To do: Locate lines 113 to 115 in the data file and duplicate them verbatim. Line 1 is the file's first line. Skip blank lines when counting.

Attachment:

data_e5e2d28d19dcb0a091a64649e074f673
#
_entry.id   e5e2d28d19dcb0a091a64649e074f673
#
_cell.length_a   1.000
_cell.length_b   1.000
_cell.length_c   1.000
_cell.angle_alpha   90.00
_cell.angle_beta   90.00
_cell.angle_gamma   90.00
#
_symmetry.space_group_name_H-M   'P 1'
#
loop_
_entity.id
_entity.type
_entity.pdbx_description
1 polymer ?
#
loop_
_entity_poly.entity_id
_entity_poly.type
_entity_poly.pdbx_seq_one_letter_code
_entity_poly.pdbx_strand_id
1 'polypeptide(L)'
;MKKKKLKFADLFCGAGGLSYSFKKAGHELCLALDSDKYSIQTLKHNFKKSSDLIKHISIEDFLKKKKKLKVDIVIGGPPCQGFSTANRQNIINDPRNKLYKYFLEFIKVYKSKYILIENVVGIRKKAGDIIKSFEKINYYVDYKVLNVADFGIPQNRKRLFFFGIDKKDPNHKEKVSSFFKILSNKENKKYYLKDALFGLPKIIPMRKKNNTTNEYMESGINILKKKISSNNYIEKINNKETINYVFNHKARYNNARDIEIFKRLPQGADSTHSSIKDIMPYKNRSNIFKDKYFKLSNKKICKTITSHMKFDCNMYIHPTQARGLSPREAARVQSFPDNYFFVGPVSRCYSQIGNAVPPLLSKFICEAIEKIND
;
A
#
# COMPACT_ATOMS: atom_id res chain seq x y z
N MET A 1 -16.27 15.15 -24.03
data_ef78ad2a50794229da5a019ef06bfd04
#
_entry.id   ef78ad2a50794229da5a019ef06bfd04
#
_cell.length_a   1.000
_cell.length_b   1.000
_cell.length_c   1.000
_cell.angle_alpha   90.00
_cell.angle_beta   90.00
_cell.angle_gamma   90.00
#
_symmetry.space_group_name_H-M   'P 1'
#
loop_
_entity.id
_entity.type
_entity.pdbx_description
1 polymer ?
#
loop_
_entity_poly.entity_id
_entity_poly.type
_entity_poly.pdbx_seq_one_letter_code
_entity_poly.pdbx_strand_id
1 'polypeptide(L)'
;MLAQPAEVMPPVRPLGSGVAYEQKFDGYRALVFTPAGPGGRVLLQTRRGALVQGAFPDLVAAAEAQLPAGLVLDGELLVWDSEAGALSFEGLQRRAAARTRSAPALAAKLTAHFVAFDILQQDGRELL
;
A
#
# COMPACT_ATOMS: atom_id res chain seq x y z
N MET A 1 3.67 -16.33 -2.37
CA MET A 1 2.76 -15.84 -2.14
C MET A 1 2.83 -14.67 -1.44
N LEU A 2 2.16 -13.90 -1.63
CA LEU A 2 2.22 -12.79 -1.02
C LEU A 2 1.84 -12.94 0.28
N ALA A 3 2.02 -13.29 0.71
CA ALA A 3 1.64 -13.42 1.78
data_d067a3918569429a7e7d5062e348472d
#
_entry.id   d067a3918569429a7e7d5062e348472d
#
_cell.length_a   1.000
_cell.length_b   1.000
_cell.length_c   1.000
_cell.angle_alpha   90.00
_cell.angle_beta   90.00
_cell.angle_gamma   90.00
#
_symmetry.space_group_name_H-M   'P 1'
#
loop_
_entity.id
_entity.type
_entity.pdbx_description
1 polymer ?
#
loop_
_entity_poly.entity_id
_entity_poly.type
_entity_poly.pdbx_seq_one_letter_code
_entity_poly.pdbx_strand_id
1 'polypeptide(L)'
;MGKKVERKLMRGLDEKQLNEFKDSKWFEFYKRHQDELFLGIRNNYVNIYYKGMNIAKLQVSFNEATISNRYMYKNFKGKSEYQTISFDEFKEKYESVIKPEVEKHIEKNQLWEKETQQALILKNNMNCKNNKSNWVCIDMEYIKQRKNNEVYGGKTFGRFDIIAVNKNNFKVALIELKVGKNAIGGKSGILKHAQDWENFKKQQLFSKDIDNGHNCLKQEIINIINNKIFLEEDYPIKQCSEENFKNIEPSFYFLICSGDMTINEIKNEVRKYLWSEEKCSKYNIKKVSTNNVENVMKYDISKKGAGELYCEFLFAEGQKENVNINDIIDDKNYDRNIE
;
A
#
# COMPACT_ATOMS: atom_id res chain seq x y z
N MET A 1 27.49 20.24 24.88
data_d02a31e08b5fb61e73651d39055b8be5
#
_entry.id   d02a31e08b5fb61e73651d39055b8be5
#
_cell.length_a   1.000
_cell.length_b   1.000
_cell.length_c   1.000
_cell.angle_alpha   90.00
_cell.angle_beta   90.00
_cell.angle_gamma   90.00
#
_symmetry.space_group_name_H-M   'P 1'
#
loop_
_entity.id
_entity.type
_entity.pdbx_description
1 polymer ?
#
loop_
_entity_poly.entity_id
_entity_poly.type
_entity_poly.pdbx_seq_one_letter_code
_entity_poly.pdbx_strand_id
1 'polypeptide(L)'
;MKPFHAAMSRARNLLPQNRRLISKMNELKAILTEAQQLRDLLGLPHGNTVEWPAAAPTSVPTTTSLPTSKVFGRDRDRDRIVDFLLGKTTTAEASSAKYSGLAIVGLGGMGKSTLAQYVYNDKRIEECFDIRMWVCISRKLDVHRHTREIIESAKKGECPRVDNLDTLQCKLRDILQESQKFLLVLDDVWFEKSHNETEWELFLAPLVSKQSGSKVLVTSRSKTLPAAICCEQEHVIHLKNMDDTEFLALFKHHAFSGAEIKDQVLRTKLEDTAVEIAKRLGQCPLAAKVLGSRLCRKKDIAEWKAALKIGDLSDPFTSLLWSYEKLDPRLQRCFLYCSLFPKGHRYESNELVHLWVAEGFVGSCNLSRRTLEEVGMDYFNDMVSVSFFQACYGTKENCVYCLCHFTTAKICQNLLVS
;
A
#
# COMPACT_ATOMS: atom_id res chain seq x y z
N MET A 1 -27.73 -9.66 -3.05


#
loop_
_entity.id